Watch your liquid intake: When I was actively eating disordered, I drank 60 fluid ounces of water first thing every morning for “breakfast.” Liquids help fill you up, but they do little to replenish much-needed vitamins and minerals to a starving brain. Be sure to drink plenty of water, but not so much that will make eating food uncomfortable.
Eat with someone who understands: The flavor of food is always enhanced by good company and conversation, and for an eating disordered person, this may provide an added level of distraction from the real task at-hand: eating. Be sure to eat with someone who knows and understand your disorder and who won’t draw attention to how much or what it is you are eating.
When you finish eating, distract yourself: Those who purge and over-exercise will understand this tip, but it’s also useful for those who don’t try to compensate for calories. Find an activity you can at least mildly engross yourself in so that you won’t dwell on what it is you have just eaten. This will be difficult to impossible at first, but it gets easier with time.
Think of food as fuel not calories: Try not to see food in terms of calories – yes, also impossible to do if you’ve memorized the caloric content of most foods – but rather as fuel your body needs to perform at its most optimum. Tell yourself that you are providing your body with the nutrients it needs, even if you don’t believe it.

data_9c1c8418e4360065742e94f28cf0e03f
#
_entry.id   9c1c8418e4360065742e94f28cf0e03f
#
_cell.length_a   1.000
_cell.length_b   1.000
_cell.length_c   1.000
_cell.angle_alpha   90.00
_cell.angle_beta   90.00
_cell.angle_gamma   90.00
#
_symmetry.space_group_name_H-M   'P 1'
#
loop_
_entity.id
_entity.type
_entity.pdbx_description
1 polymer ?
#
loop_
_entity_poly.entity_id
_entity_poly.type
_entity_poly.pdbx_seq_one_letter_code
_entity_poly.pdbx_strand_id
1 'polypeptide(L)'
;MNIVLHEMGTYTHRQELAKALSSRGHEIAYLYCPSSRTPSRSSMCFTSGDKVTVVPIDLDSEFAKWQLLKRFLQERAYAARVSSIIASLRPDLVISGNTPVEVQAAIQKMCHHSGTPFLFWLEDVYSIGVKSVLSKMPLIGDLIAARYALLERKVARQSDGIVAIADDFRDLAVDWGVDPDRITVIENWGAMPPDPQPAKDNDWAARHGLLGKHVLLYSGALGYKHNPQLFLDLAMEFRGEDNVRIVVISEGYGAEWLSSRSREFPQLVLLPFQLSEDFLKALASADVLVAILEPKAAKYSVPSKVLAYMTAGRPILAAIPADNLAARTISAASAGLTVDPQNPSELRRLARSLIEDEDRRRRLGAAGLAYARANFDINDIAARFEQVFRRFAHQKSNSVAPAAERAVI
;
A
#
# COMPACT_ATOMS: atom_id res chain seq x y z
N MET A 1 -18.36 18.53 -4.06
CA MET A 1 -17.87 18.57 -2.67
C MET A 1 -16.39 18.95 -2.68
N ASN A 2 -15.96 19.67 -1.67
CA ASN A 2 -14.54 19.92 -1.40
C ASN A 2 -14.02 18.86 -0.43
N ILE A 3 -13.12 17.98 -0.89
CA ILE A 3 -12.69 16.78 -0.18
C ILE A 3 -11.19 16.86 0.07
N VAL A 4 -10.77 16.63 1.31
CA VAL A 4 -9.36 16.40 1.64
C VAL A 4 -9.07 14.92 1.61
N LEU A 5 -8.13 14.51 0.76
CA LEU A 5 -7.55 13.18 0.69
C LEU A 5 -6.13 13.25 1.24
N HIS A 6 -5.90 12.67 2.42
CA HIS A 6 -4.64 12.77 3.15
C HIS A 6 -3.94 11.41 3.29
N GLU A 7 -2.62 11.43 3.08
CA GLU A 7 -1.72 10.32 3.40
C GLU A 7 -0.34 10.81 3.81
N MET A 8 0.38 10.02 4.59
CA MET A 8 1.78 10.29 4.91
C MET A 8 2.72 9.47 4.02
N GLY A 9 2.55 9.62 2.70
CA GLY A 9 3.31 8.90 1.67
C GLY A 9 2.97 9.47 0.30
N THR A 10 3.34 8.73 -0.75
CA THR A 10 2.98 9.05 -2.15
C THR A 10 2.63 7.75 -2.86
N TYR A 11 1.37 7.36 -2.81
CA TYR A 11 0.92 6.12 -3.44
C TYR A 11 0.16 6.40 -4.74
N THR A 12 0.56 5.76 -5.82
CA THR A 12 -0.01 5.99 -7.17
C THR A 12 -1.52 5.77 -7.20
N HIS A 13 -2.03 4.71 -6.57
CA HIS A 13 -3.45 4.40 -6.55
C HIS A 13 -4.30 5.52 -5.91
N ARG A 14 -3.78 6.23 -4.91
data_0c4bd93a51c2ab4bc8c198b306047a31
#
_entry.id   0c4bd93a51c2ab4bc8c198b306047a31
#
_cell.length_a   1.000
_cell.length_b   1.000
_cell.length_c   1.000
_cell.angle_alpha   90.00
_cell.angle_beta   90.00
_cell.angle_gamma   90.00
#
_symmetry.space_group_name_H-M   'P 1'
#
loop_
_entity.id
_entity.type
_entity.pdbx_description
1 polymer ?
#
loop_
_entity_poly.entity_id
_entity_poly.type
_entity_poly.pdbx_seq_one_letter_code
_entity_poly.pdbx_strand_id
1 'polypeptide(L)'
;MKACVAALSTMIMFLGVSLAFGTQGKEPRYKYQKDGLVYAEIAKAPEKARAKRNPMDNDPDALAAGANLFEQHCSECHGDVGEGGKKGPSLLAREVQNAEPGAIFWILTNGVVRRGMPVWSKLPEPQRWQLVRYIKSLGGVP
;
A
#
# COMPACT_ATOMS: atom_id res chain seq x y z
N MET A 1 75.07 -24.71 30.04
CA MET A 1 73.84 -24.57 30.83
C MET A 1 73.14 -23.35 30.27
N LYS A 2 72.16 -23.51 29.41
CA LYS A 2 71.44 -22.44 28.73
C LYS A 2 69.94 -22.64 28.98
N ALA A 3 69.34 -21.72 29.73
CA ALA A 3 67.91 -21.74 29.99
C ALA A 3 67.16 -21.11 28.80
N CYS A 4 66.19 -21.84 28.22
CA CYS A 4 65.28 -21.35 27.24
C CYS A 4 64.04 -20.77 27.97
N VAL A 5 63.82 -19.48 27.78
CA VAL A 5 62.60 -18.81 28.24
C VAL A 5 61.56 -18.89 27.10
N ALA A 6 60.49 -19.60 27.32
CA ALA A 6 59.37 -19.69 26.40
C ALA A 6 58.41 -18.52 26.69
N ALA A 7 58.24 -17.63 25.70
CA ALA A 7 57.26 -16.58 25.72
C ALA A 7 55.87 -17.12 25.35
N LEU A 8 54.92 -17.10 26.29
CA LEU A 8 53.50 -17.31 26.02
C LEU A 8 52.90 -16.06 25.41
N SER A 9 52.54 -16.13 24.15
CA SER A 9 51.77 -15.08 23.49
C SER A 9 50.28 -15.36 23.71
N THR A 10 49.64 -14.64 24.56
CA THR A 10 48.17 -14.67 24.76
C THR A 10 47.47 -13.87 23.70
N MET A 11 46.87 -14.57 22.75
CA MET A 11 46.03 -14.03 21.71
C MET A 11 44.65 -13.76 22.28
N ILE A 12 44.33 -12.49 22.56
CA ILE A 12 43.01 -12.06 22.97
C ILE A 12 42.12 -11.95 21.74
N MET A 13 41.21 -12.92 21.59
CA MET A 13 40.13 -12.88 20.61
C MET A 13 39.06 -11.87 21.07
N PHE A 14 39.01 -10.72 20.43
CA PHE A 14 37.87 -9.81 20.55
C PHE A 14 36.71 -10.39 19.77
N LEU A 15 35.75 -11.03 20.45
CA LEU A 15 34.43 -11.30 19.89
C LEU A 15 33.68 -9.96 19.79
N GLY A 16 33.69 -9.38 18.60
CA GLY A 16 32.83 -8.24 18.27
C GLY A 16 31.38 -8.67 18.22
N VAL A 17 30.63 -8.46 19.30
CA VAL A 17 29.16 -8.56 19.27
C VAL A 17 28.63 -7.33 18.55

Avoid negative influences: We will all have to deal with those negative influences that trigger disordered behavior sooner or later in therapy, but focus on restoring your physical health sooner and your mental health later. For me, eating around my family was a negative influence – I’m the only vegetarian in the family and as a eating disordered vegetarian, would admittedly eat some pretty odd things. Raw cabbage with spray butter anyone? My family would always make fun of what I ate and it made me really self-conscious to the point I would just not eat anything around them. So for me, avoiding family events involving food was a must in my own journey to “normal” eating.
Talk to your doctor: Since many eating disorders are, to some degree, biological in nature, there may be medications available that will help you. I’m not sure about medications available to anorectics before they reach a healthier weight, but I know there are medications that help curb urges to binge. You should talk to your doctor about options available to you.
Give yourself a break: If you relapse, accept it for the minor setback it is and immediately resume your commitment to healthier eating again. Bulimics, especially, tend to have very black and white thinking and one tiny misstep can very easily lead to an all-out bingefest.
These ideas may not work for everyone and every disorder and as always, I encourage you to discuss them with your medical provider. Anorectics, particularly, need to be mindful of an additional obstacle, refeeding syndrome. Also note, this list is meant as just a start to combating an eating disorder. An eating disordered person is not “cured” once they reach a healthy target weight.
So, what’s worked – and what hasn’t worked – for you? Post your own tips and experiences below.